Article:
Chasm The Rift Steam jester monster corridor

Even if you grew up experiencing the wave of first-person shooters that came out during the 1990s, there’s a good chance that you never touched Chasm: The Rift. This Quake-inspired shooter from developer Action Forms earned a fairly middling reception upon its release in 1997. Although the game has its fans, you won’t hear many people talking about it today. Not exactly the most impactful of legacies, but players still deserve the opportunity to experience obscure games like this. Fortunately, Action Forms has partnered up with developer General Arcade and publisher SNEG to release Chasm: The Rift on Steam come October.

According to the Steam pageChasm: The Rift has players gunning down hordes of unsightly creatures “following the destruction of Time.” These creatures go by the name Timestrikers, and the Time channels that spawned within the Earth’s atmosphere have caused them to appear en masse. Players assume the role of a member of “a special commando unit” who must eliminate these time channels and prevent the Timestrikers from killing all life on the planet.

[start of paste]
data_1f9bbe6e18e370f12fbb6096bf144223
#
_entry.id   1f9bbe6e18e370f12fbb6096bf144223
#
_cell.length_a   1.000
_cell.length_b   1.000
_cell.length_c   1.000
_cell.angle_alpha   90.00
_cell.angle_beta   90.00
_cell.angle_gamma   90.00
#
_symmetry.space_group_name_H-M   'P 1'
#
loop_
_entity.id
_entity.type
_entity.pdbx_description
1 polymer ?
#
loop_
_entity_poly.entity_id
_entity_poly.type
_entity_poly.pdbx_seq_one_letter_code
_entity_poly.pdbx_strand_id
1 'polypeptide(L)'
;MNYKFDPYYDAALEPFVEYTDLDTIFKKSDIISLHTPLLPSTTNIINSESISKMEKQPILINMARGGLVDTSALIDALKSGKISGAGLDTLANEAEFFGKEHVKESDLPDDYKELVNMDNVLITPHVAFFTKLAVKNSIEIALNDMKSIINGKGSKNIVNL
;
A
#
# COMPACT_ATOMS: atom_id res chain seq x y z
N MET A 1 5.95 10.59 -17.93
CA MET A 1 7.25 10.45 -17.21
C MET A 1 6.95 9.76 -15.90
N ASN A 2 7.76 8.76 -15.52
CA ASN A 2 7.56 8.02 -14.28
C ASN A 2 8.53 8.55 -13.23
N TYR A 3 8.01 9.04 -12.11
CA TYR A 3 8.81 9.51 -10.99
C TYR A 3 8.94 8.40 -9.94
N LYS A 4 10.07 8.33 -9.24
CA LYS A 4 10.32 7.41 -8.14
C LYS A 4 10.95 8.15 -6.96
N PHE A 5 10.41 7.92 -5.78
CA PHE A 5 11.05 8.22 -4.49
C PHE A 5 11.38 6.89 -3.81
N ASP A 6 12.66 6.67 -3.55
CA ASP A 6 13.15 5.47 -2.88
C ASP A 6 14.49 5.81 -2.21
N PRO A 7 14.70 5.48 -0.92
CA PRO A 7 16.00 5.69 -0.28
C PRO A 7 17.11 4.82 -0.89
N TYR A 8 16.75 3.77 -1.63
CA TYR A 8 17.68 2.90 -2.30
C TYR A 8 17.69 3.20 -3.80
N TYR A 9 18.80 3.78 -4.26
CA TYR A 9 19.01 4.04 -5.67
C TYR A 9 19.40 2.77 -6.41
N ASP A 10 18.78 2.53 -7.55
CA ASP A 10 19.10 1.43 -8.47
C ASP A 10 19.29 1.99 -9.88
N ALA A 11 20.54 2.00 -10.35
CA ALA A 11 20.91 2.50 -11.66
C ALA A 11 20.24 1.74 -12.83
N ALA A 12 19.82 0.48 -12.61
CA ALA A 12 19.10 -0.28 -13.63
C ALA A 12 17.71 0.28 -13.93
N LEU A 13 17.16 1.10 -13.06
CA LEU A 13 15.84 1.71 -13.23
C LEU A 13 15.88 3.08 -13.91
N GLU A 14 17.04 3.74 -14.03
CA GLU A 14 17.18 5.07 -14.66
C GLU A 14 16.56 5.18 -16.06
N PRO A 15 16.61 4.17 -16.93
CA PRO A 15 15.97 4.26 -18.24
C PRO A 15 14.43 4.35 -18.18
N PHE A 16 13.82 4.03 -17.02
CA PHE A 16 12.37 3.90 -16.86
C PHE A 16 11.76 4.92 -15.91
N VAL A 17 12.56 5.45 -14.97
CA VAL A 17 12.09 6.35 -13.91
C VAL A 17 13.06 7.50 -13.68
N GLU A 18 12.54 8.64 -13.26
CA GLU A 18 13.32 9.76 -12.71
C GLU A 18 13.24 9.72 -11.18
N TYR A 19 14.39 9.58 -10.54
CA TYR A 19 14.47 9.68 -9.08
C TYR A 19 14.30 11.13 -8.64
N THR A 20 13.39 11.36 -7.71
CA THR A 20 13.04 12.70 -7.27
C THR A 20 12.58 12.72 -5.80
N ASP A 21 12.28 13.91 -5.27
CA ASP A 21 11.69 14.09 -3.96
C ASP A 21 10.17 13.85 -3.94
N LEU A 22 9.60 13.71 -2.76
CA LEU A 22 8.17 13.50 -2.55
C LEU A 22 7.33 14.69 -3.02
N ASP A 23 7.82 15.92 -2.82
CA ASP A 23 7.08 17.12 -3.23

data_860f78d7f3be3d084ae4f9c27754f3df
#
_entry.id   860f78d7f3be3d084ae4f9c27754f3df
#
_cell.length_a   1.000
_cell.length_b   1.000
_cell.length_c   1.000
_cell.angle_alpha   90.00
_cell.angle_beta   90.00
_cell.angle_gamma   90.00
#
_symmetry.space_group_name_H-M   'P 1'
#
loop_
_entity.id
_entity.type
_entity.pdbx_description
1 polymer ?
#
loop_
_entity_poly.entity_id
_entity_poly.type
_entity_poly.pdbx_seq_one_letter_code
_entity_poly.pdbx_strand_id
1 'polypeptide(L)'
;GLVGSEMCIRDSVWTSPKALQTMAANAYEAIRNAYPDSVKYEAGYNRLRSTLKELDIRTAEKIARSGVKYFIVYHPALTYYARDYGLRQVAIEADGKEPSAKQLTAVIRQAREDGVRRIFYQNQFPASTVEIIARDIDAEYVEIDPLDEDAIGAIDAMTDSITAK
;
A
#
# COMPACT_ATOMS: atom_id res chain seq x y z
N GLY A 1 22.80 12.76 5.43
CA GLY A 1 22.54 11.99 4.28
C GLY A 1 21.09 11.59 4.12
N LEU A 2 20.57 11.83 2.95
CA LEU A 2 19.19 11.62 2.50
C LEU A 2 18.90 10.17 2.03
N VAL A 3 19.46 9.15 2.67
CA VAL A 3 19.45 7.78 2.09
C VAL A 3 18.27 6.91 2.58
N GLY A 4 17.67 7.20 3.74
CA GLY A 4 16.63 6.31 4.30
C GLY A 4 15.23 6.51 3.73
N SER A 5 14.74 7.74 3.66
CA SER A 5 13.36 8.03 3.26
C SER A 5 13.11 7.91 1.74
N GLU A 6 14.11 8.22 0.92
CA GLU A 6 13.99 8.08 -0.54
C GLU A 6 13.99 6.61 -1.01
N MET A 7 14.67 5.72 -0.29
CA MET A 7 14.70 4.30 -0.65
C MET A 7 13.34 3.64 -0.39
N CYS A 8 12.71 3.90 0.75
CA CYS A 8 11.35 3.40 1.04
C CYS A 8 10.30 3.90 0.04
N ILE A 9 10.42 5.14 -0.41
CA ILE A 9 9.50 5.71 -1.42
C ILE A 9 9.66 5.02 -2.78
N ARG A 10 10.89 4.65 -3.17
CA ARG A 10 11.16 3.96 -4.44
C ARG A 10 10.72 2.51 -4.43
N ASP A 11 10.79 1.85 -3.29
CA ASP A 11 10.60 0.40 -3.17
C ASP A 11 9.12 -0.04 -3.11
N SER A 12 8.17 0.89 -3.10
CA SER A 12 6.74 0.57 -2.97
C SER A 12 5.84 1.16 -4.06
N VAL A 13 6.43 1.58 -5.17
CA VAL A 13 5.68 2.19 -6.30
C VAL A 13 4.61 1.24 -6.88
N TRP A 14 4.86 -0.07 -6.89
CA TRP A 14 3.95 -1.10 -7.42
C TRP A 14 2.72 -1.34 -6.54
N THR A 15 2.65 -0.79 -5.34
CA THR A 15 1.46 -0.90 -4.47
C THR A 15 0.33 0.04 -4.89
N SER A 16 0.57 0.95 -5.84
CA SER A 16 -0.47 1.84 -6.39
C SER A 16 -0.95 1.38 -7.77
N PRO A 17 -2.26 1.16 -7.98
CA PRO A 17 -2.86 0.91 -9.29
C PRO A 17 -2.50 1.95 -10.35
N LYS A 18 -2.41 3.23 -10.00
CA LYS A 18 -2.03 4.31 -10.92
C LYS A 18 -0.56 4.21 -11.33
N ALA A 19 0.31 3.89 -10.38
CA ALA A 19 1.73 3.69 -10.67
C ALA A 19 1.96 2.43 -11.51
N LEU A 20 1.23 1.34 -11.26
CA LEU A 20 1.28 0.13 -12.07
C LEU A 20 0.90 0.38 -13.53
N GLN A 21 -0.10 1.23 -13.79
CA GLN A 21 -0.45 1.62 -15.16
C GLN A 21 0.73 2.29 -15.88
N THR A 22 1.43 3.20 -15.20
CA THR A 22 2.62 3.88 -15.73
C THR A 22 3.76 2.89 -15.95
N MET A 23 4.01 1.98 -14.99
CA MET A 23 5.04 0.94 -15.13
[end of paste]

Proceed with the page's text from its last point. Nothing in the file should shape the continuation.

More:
What can you do in Chasm: The Rift? You know, other than shoot a lot of things

Some of the advertised gameplay features on the Steam page include the ability to shoot off enemies’ limbs, which changes their method of attack. Additionally, the Steam page advertises a whole host of distinct environmental effects, which include rain, wind, and snow, among others. Players can take down enemies with an assortment of weapons that include the “unique Blade gun,” which they can probably also use in the game’s level editor.

Fans of 1990s shooters who missed out on Chasm: The Rift should check out this Steam release once it comes out. It may not have set the world on fire, but there remains a decent chance that some players will come away from it pleasantly surprised.

Chasm The Rift Steam enemies health pack

Daniel Pinheiro
Daniel is a games journalist who is deeply passionate about the medium and the impact it can have on our lives. He is open to all kinds of genres, but has a particular affinity for platformers and beat 'em ups. He also helped back the Kickstarter for The Wonderful 101: Remastered.

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